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Food Addictions

Eating disorders -- such as anorexia, bulimia, and binge eating disorder – include extreme emotions, attitudes, and behaviors surrounding weight and food issues. Eating disorders are serious emotional and physical problems that can have life-threatening consequences for females and males.

The following symptoms and behaviors are common in people with anorexia:
  • Dramatic weight loss
  • Wearing loose, bulky clothes to hide weight loss
  • Preoccupation with food, dieting, counting calories, etc.
  • Refusal to eat certain foods, such as carbs or fats
  • Avoiding mealtimes or eating in front of others
  • Preparing elaborate meals for others but refusing to eat them
  • Exercising excessively
  • Making comments about being “fat”
  • Stopping menstruating
  • Complaining about constipation or stomach pain
  • Denying that extreme thinness is a problem
The following are common signs of bulimia:
  • Evidence of binge eating, including disappearance of large amounts of food in a short time, or finding lots of empty food wrappers or containers
  • Evidence of purging, including trips to the bathroom after meals, sounds or smells of vomiting, or packages of laxatives or diuretics
  • Skipping meals or avoiding eating in front of others, or eating very small portions
  • Exercising excessively
  • Wearing baggy clothes to hide the body
  • Complaining about being “fat”
  • Using gum, mouthwash, or mints excessively
  • Constantly dieting
  • Scarred knuckles from repeatedly inducing vomiting
Common signs of binge eating disorder include:
  • Evidence of binge eating, including disappearance of large amounts of food in a short time, or finding lots of empty food wrappers or containers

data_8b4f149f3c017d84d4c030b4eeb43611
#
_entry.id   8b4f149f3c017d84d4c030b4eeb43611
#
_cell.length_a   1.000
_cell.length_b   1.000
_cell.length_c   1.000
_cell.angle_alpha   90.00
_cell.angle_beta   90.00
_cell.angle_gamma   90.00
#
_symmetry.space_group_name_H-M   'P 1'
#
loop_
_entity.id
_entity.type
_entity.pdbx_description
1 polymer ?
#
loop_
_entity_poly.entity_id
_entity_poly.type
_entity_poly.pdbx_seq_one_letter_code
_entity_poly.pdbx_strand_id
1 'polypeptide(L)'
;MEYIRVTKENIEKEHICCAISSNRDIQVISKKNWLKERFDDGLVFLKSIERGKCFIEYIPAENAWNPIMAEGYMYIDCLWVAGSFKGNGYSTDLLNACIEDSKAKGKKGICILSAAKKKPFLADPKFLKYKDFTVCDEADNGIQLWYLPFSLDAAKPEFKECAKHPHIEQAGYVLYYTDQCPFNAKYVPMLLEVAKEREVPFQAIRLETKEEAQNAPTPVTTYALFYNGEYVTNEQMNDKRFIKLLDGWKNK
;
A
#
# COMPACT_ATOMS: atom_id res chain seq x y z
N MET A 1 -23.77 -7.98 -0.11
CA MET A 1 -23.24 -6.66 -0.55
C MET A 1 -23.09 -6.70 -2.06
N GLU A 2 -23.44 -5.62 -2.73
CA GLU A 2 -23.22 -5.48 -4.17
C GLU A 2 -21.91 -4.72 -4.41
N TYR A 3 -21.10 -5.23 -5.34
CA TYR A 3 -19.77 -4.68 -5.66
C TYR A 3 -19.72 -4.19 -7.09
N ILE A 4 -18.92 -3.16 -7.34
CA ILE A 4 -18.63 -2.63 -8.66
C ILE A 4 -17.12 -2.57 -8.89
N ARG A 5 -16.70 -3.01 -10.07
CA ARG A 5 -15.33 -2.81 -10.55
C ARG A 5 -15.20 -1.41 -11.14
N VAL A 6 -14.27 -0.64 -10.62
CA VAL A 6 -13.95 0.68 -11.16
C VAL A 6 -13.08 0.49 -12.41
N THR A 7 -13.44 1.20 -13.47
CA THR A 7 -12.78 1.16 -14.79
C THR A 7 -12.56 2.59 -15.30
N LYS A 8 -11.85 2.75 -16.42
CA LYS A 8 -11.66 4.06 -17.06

• Hoarding food, or hiding large quantities of food in strange places
  • Wearing baggy clothes to hide the body
  • Skipping meals or avoiding eating in front of others
  • Constantly dieting, but rarely losing weight
How Psychotherapy Can Help

Typically, recovery from disordered eating is a long and arduous process. Some therapies are relatively short term, requiring approximately four months, but when the process lasts for years, many people struggle with the motivation and energy required to commit to the work involved. It is important to recognize that recovery involves not just the absence of disordered thoughts and behaviors about food and body, but recovering one’s self—developing a sense of authentic identity, and cultivating self-acceptance and reverence for one’s self.
Food addiction can be recognizable by numerous signs and symptoms.  The following are possible symptoms of food addiction:
  • Gorging in more food than one can physically tolerate
  • Eating to the point of feeling ill
  • Going out of your way to obtain certain foods
  • Continuing to eat certain foods even if no longer hungry
  • Eating in secret, isolation
  • Avoiding social interactions, relationships, or functions to spend time eating certain foods.
  • Difficulty functioning in a career or job due to decreased efficiency
  • Spending significant amount of money on buying certain foods for bingeing purposes
  • Decreased energy, chronic fatigue
  • Difficulty concentrating
  • Sleep disorders, such as insomnia or oversleeping
  • Restlessness
  • Irritability
  • Headaches
  • Digestive disorders
  • Suicidal ideations
  • Excessive use of laxatives
  • Vomiting
  • Purging
  • Fainting
  • Skipping meals
  • Repeated weighing or measuring themselves
  • Calluses on knuckles and eroded teeth if induced vomiting
  • Covering up in layers of clothing
 
 
If you or a loved one has been experiencing any of these above symptoms, call
The Personal Growth Center immediately to work through these pertinent issues.
 
 
Physical Effects – A food addiction can result in many negative physical consequences on the body as an excess of food is consumed.  These are some physical effects that may be experienced:
  • Heart disease
  • Diabetes
  • Digestive Problems
  • Malnutrition
  • Obesity
  • Chronic fatigue
  • Chronic pain
  • Sleep disorders
  • Reduced sex drive
  • Headaches
  • Lethargy
  • Arthritis
  • Stroke
  • Kidney/Liver Disease
  • Osteoporosis
Psychological Effects – Food addiction can be debilitating to mental health. Some psychological effects:
  • Low self-esteem
  • Depression
  • Panic attacks
  • Increased feelings of anxiety
  • Feeling sad, hopeless, or in despair
  • Increased irritability, especially if access to desired food is restricted
  • Emotional detachment or numbness
  • Suicidal ideation
 
Finally, food addiction can have an impact on your social life and relationships.
  • Decrease performance at work or school
  • Isolation from loved ones
  • Division within family units
  • Lack of enjoyment in hobbies or activities once enjoyed
  • Avoidance of social events or functions
  • Risk of jeopardizing finances or career